September 19, 2005

It's not the Tech, it's all about the Teach

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I’m actually writing this post on the train home from a travel-heavy day to the Wild West of Scotland (well, Kilwinning, at least). And, yes, I’m taking a break from putting together this research report that is due in 36 hours (minus 72 hours if I were respecting the actual deadline). But after a day on the move we all need a break. Pictured is my beautiful starting point this morning at 5.30am on the Shore, Leith, waiting for the bus to arrive.

First stop was Kilwinning, a small town in North Ayrshire (for my US buddies this is the country of our national bard, Robert Burns). I was presenting the “pre preview” of the Modern Foreign Languages Environment, or MFLE at http://www.ltscotland.org.uk/mfle. However, I have to admit to hating making a sales pitch for something that I am convinced will be good in the months and years to come. The material comes from those of us at the chalkface (although sooner or later I am going to end up not being considered one of those particular miners), so it should be good and relevant to what people want.

We don’t have the kit to do the job properly
There were the expected complaints on the lack of actual tech in the classroom with which, having taught with one computer and (luckily) a data projector, I could partly empathise. The point has made it into the conclusion of my research paper although, when I’ve tempered it a little more, that’s the kind of polito-educational statement that will end up on the cutting room floor.

What it has inspired me to do, though, is put together a pack for teachers who want to bid for equipment but don’t know how. I know what you’re about to say: “you only had one computer and a data projector”. Yes, true, but I did manage to bid for several other items that have helped the whole school’s ICT presence (and its pedagogy perhaps). When you tot up what you can get as a newly qualified teacher then in the two years proceeding it, it’s quite frightening why people don’t apply more often fo the cash. It’d stop people like me getting hold of it, for a start:

£1000 – An optimist’s estimate at the cost of a study trip to Canada (2003)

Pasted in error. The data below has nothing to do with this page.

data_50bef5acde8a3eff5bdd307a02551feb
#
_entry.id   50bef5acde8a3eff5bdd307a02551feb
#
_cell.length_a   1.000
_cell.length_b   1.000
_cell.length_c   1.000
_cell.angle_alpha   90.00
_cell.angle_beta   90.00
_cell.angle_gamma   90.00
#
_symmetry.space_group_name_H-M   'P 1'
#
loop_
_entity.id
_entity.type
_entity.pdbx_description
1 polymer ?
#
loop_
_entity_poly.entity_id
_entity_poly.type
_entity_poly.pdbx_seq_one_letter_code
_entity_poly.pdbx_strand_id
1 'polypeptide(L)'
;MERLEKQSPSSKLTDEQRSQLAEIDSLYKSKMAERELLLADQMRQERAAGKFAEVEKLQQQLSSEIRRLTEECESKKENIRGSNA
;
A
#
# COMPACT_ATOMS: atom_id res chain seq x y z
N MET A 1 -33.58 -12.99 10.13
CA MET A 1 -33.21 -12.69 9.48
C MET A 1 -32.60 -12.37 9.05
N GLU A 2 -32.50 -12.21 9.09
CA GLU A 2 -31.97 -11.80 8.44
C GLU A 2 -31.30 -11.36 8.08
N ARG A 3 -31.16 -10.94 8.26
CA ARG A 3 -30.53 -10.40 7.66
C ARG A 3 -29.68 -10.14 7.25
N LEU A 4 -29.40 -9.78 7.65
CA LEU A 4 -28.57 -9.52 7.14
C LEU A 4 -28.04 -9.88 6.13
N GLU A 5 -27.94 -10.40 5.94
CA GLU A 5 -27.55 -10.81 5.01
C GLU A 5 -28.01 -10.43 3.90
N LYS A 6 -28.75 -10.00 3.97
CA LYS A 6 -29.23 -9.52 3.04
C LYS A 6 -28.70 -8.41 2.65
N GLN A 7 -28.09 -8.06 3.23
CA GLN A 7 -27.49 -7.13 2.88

£5000 – An ICT Enhancement Award (2004)
£2500 – An action research award (2005)
£1200 – New iBoards for school
£3500 – New laptops for teachers in Modern Languages department

That’s £13,200 in 3 years!

If you wanted, you could get a suite of laptops for your classroom if you wanted to spend your money that way.

It’s more than the tech
But I think my point is that you don’t have to: you can get quite a lot out of your limited technology by investing the same money in research into how we teach, how we could teach better and then a small trip to the ICT suppliers to get the few tools that are required to make this work.

This brings me to on what he would have in his ideal classroom. It was all hardware which, in his defence, he knows. He points out, too, that it’s not the technology but what you do with it that counts.

Teachers are not web designers, graphic artists, content editors, post production techies or TV producers. If we were we would be earning far more money making the evening news or the latest Hollywood blockbuster. But we are good at one thing, by and large: teaching.

Can you teach? The answer is hopefully ‘yes’. Why then do we forget to teach when we are thinking about technology. Stop thinking about the Tech, think about the Teach.

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About Ewan

Ewan McIntosh is the founder of NoTosh, the no-nonsense company that makes accessible the creative process required to innovate: to find meaningful problems and solve them.

Ewan wrote How To Come Up With Great Ideas and Actually Make Them Happen, a manual that does what is says for education leaders, innovators and people who want to be both.

What does Ewan do?

Module Masterclass

School leaders and innovators struggle to make the most of educators' and students' potential. My team at NoTosh cut the time and cost of making significant change in physical spaces, digital and curricular innovation programmes. We work long term to help make that change last, even as educators come and go.

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